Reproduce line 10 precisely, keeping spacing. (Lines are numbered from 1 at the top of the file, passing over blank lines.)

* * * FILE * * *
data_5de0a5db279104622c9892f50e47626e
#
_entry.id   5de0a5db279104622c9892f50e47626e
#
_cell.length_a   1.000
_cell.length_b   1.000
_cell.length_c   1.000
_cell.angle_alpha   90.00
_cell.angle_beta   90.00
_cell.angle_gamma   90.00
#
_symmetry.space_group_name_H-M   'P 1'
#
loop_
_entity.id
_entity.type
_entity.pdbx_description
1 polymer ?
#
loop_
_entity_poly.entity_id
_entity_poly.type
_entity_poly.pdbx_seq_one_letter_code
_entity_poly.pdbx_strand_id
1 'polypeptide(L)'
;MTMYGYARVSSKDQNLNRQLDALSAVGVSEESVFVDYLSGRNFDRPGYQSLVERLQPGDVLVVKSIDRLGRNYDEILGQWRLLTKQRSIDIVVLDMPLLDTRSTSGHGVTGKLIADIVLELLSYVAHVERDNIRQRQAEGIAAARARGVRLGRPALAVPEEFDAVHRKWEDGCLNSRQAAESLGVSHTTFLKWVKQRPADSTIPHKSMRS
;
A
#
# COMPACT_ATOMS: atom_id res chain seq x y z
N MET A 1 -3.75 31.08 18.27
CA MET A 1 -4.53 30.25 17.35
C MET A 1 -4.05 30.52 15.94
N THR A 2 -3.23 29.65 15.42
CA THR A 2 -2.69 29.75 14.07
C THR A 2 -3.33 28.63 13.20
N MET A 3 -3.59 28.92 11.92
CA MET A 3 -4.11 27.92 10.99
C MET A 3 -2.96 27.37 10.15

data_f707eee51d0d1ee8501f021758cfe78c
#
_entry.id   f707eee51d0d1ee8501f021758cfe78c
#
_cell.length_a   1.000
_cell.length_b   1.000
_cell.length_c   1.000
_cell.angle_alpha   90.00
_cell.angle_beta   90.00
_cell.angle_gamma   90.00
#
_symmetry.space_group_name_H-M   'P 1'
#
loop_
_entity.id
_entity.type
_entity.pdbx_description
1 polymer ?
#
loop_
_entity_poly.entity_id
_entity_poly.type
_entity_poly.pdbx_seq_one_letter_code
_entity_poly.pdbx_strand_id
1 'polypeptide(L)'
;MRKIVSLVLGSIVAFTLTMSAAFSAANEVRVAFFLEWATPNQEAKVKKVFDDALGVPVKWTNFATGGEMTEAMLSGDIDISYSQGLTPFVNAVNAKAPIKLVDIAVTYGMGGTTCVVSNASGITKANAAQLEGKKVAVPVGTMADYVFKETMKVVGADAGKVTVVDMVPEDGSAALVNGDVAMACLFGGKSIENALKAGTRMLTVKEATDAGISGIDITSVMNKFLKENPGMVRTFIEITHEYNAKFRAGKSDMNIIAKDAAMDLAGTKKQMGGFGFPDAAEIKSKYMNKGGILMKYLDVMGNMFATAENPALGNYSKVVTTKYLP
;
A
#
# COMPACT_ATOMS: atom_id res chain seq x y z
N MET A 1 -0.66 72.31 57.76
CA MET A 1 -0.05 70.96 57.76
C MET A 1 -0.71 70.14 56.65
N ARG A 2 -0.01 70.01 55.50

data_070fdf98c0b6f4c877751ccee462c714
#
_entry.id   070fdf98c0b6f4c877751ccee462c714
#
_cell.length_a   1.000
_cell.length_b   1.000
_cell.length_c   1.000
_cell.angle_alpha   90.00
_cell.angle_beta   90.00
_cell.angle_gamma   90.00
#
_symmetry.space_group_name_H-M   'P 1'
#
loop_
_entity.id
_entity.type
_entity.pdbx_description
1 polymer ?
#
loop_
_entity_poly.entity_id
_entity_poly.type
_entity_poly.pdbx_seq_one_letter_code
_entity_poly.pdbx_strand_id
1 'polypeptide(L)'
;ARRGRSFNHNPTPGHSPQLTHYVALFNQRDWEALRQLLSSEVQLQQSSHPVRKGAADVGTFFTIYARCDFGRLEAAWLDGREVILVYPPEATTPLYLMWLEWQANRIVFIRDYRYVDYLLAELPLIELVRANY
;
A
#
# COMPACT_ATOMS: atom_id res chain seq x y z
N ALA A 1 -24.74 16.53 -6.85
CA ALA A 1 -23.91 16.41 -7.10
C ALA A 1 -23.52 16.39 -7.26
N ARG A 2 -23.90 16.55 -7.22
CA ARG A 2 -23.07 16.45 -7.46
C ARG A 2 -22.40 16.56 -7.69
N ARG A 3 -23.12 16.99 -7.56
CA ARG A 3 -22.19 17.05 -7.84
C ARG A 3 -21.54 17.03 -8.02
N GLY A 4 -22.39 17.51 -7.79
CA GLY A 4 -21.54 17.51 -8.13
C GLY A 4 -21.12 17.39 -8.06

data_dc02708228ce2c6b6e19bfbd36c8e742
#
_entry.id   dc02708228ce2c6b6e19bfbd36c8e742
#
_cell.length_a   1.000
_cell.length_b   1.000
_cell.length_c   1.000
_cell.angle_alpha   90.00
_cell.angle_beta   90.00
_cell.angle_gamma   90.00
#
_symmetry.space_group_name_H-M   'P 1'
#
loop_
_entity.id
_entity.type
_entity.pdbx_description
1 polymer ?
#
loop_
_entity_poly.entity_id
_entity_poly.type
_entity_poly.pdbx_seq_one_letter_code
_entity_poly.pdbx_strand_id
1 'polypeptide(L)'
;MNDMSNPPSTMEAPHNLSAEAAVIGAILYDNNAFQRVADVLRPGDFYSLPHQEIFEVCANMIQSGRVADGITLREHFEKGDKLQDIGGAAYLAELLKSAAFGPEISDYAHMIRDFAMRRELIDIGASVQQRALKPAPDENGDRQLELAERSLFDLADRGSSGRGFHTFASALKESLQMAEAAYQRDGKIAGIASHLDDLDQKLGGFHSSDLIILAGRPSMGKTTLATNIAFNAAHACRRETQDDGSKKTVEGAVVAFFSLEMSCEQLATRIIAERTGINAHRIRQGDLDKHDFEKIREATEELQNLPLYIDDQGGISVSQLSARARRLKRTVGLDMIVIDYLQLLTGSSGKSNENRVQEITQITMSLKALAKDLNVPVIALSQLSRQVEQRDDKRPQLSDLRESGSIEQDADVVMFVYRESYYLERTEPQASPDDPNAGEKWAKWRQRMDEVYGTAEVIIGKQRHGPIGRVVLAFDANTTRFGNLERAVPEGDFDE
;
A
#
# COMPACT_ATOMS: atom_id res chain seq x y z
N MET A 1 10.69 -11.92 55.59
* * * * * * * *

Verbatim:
_cell.angle_gamma   90.00